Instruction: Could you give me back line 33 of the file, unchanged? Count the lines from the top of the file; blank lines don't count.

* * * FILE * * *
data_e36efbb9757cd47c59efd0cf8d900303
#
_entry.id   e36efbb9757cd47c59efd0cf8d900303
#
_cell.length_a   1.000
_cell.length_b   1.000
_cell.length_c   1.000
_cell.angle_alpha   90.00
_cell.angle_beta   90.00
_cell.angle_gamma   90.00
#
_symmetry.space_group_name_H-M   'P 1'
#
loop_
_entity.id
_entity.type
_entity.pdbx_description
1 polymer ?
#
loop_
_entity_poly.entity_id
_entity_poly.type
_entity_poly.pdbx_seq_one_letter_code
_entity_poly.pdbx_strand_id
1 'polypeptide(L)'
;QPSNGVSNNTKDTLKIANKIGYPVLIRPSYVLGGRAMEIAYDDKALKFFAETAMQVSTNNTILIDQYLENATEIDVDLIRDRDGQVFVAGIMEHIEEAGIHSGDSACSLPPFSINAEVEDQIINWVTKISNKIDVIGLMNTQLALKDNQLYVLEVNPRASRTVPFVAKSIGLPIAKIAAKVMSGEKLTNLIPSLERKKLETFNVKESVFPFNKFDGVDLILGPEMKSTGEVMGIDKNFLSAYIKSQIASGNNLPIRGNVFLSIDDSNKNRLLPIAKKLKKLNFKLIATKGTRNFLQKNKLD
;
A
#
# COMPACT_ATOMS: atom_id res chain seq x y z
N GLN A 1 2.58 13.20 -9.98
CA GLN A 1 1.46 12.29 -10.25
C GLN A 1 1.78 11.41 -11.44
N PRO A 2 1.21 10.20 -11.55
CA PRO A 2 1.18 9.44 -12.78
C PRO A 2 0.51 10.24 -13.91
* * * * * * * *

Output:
C GLN A 1 1.78 11.41 -11.44